“Simpsons” Episode Offers Fresh, Funny Take on Gay Marriage

Patty (right) with her lover Veronica

In the show’s tradition of equal-opportunity lampooning, the message is not all pro-gay. Irksome lesbian stereotypes abound, and Nelson the bully suggests they “legalize gay funerals.” And naturally, Reverend Lovejoy shutters his church to the same-sex sinners. “Now go back to working behind the scenes in every facet of entertainment!” he admonishes.

Spotting a chance to make a buck, Homer becomes an ordained minister via the Internet, converts his garage into a chapel (“The Church of Matri-money”), and proceeds to marry all the gay visitors in town. He gleefully begins each ceremony with the words, “Queerly beloved…”

So which lovable Simpsons regular wants to get hitched? It’s not the obvious candidate, Smithers, the fey manservant who’s secretary for the Malibu Stacey doll fan club. And it’s not Homer’s pals Lenny and Carl, though Marge does remark that their attraction to each other is “something they need to work out for themselves.”

It’s Patty Bouvier, Marge’s chain-smoking, Homer-hating sister, who announces she’s gay and plans to marry a lover she met on a women’s pro golf tour. Marge is the only person who’s shocked. Apparently, the poster of the mannish Miss Hathaway (of The Beverly Hillbillies) in Patty’s childhood bedroom wasn’t clue enough.

Although Marge gives lip service to the idea of codifying the highest form of love between two people, she’s clearly uncomfortable. “You can’t handle it when you sister finds love in the locker room,” snaps Patty, and she’s right; unfortunately, Patty discovers her locker-room lover Veronica is actually a man, and calls off the wedding. But Patty remains a lesbian, and as Marge so succinctly puts it, "just because you're a lesbian doesn't mean you're less of a bian."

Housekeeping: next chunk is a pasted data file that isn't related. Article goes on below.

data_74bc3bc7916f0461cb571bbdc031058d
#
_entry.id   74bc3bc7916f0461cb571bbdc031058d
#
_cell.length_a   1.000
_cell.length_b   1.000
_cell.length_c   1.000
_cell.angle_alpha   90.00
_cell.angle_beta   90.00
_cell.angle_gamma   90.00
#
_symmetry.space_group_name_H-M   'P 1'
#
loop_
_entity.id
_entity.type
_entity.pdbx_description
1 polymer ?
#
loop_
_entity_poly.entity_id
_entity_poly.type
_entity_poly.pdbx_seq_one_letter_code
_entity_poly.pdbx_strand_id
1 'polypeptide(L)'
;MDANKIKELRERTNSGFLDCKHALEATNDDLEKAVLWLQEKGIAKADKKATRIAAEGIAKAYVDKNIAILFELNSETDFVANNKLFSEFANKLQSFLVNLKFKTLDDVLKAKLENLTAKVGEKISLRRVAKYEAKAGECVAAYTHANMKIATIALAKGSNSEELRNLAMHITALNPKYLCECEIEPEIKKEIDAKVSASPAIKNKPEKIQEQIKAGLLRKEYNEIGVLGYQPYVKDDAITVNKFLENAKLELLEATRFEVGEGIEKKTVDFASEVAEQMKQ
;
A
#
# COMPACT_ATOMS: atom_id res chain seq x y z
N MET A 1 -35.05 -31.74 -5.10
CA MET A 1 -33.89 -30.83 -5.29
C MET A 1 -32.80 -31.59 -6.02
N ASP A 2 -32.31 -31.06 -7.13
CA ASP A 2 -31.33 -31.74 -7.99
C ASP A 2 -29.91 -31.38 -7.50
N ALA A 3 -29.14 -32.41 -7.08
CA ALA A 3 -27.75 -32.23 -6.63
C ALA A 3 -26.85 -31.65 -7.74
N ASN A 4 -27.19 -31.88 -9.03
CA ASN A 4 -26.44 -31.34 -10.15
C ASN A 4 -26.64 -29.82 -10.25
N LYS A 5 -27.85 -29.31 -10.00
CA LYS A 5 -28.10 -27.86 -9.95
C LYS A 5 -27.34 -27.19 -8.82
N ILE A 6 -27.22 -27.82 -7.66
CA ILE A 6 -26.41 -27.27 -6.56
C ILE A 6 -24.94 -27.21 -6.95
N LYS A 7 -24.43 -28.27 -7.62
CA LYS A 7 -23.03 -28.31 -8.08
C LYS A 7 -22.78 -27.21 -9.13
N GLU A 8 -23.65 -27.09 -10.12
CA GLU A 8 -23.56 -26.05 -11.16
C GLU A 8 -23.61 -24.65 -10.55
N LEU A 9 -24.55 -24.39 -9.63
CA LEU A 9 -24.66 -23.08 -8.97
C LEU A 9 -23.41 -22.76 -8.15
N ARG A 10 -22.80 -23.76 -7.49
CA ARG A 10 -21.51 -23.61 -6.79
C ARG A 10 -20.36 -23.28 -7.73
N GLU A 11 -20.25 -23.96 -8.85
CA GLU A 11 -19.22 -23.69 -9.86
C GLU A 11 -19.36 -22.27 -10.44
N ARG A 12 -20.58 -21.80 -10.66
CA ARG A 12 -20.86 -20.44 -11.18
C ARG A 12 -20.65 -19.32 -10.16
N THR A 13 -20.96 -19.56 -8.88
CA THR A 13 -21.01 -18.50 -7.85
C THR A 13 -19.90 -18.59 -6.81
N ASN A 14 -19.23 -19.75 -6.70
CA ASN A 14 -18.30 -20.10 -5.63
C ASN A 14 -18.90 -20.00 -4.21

So is this Simpsons episode scandalous? No more than many others that take on controversial socio-political topics. Sure, we witness Patty and her fiancee smooching on the couch, perhaps a nod to the girl-on-girl lip-locks on Showtime’s The L Word, and in a fantasy sequence we even see Homer in an extended kiss with himself (don’t ask).

It’s refreshing to see a hit network TV show in prime time, watched by children and adults, serve up such a politically charged issue, FCC be damned. And there were no advertiser boycotts, no letter writing campaigns. Perhaps it’s this willingness to take on current events with creativity that keeps the show fresh year after year.

And keep in mind, this is network TV, not late-night cable, where Comedy Central’s South Park has gloriously skewered homosexuality in several episodes (remember that brilliant spoof of Queer Eye for the Straight Guy last season?). Or that channel’s thoroughly twisted new Drawn Together animated show, with its fabulously swishy video game warrior.

Of course, the producers of The Simpsons did make a concession to appease jittery parents and right-wingers. Before the program, there was one of those somber warnings in white type on a black background—the kind normally reserved for violence and foul language—cautioning viewers: “This episode contains discussions of same-sex marriage. Parental discretion is advised.”

Or was the announcement one of those crafty Simpsons sight gags that’s actually part of the program?

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